The originator of UniUniques, Nancy Warren-Oliver, is retiring, but that doesn’t mean the service is going away. Instead Warren-Oliver is allowing it to become an enterprise of First Unitarian Church in Rochester, N.Y., where she is a member.
The Rev. Kaaren Anderson, senior co-minister of First Unitarian, said Warren-Oliver let the congregation know several years ago that she would like to retire from UniUniques. “We talked about it with her, and then we also talked about the kinds of tools and resources we wanted for our own congregation and that no one was out there creating. We saw a need for an additional congregational line of resources to add to the mix, and that’s why we’re doing this,” Anderson said.
First Unitarian will continue UniUniques under the name UniUni. It will be operated independently from First Unitarian, although any eventual profits will be used to support the congregation’s operating budget, including social justice programming.
Anderson said the website for the company, www.shopuniuni.com, will be available by October 15. The UniUniques website will remain active until then, Anderson said. Discussions are under way about what items UniUni will sell, including what might be most useful to congregations. Anderson said some of First Unitarian’s worship services will likely be made available in a “service-in-a-box,” format, including four Christmas pageants.
She anticipates selling a line of children’s stories as well. A poster depicting UU versions of heaven and hell and a UU Advent calendar are also in the works. Items on parenting are also planned. Many current UniUniques items will continue to be carried.
Anderson said UniUni will also carry a line of “hip, edgier items” for UUs in general. “We’d like to attract a young demographic in addition to those of us who might be considered more traditional (older) customers,” she said.
What would those “hip, edgier items” be? Think UU fortune cookies and playing cards. Trivia cards. Maybe an Emerson bobblehead figure or switch plates featuring famous UUs. Condoms, too. “We make them available free in the bathrooms at church. Why not sell them as well?” said Anderson. A line of UU action figures. Wrapping paper. Beach towels. Gender-neutral dolls. “We have a lot of fun at our planning meetings,” Anderson said.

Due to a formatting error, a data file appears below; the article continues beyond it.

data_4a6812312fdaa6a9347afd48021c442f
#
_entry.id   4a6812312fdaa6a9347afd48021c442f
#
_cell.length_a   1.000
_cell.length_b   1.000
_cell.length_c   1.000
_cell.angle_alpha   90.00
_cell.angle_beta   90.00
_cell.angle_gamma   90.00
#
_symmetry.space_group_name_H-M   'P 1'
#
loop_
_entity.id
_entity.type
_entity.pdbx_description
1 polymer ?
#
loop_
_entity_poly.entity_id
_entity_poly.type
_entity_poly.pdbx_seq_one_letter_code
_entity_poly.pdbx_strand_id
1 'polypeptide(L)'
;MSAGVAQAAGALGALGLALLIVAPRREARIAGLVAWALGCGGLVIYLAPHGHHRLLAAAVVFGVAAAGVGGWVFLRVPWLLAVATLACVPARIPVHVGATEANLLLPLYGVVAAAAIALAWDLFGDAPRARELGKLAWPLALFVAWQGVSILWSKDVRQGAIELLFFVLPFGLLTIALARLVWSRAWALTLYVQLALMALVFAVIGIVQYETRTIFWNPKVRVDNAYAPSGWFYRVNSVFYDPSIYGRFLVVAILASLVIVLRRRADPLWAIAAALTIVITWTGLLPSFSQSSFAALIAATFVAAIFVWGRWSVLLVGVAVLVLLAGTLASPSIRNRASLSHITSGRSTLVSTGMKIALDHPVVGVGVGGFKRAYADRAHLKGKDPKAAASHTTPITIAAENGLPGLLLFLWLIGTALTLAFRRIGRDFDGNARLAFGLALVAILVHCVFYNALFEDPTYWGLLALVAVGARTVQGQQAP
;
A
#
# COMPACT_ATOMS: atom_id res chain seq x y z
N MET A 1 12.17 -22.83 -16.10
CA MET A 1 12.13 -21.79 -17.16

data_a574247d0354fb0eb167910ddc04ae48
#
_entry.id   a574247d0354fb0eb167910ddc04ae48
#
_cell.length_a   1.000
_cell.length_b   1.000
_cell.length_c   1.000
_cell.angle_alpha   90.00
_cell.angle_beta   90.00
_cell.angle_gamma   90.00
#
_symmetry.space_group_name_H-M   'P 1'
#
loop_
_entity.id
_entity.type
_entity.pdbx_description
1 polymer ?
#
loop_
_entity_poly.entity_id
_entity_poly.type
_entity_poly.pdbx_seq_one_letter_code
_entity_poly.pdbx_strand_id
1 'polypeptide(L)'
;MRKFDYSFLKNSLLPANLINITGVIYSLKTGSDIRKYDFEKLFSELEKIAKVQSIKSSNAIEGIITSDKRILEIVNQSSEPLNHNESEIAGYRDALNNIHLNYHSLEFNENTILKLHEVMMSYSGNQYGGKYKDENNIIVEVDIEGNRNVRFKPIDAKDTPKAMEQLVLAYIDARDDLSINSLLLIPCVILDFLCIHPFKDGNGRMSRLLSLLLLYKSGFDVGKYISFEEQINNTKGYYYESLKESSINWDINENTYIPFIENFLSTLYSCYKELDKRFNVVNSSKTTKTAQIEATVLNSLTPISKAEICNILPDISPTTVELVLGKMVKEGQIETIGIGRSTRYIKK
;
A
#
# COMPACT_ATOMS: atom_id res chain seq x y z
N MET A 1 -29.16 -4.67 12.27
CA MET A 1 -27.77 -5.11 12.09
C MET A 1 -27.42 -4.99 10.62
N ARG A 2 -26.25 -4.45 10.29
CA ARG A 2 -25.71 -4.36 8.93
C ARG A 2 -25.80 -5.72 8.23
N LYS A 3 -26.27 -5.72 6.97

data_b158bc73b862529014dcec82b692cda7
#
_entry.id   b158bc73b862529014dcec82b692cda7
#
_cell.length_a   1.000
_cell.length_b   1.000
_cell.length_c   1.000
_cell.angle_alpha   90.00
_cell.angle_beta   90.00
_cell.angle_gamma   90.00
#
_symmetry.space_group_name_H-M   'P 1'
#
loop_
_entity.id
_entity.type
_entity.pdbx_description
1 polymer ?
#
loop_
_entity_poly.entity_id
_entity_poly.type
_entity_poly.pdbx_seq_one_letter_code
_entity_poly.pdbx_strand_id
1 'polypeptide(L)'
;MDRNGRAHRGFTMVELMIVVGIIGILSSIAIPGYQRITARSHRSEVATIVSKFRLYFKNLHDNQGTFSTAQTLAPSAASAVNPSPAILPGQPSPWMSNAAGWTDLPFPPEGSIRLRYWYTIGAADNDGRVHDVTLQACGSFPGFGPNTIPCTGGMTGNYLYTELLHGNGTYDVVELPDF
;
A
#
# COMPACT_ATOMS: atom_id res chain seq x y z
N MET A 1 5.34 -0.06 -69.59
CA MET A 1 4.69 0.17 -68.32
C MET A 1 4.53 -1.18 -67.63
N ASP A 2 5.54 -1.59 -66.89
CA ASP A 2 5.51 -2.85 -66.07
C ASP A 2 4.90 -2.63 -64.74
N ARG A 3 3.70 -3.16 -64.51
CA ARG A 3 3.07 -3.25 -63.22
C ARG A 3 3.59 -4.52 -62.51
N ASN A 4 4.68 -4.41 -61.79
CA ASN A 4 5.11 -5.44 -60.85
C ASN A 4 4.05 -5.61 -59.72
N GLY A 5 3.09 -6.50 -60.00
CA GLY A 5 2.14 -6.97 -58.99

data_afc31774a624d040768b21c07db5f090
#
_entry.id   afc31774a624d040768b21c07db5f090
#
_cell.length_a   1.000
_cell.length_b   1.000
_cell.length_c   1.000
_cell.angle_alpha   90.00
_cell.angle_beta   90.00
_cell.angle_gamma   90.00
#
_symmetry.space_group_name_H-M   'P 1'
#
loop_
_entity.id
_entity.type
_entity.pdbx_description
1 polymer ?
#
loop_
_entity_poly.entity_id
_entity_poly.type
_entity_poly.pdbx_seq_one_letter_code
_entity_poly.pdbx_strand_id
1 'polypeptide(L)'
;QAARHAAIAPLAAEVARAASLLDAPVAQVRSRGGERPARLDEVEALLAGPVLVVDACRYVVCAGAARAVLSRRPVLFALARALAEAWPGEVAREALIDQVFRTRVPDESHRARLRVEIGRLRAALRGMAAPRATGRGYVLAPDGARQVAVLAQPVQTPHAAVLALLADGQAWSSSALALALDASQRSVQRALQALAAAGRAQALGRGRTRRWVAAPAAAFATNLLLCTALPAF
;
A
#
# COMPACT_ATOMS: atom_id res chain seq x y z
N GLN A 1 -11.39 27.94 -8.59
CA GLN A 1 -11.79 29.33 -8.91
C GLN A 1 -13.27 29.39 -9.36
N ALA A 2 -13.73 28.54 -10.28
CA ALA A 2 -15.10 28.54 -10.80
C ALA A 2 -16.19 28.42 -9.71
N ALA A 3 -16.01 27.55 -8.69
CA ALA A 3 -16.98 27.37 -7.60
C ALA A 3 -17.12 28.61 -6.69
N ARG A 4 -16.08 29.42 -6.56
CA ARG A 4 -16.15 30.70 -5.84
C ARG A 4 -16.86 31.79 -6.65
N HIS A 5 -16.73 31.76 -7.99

She anticipates that many of the items that UniUni will sell will be evangelism tools or at least conversation starters. “Some of this might seem kitschy, but I see it as giving people the chance to use their values in a fun, witty way. I have a plastic pen in the shape of Jesus and people always ask me about it. What if it was Susan B. Anthony instead? Or what if I had a UU case for my iPhone?”
She added, “If people buy these things, then when a non-UU kid goes to a UU kid’s house, or a UU takes one of our items to work, it might create a conversation. If we don’t do this we let all kinds of opportunities slip through our fingers.”
The new company wants ideas on what to sell. “We’re going to have a whole blog where people can send us ideas,” said Anderson. In the meantime, ideas can be sent to ideas [at] shopuniuni [dot] com ">ideas [at] shopuniuni [dot] com. She said that while the company will be open for business in October 2012, it will take a couple of years to get UniUni fully up and going. A fund drive is under way to collect $15,000 in loans to capitalize the business. Donors get a gift card, redeemable in a year, in the amount of their donation. Outright gifts are also accepted.
Bill Waterhouse, a member of the congregation, is general manager of the new company. “We’re taking what Nancy built and injecting some new ideas. I’m a business guy. I don’t have a creative gene, but our planning meetings just totally energize me,” he said. “This is quite a gift that Nancy has given us. I can’t wait to get this new version up and running.”
UniUni is also planning to exhibit at upcoming UUA General Assemblies, as UniUniques did for many years. Beyond that it will exist online only. It will not have a paper catalog.
Kelly Powell is in charge of graphics and product design. “I like the fact that a lot of the things we want to sell will appeal to people of many faiths,” she said. "It's a chance to spread positive messages and draw attention to social justice causes important to all of us."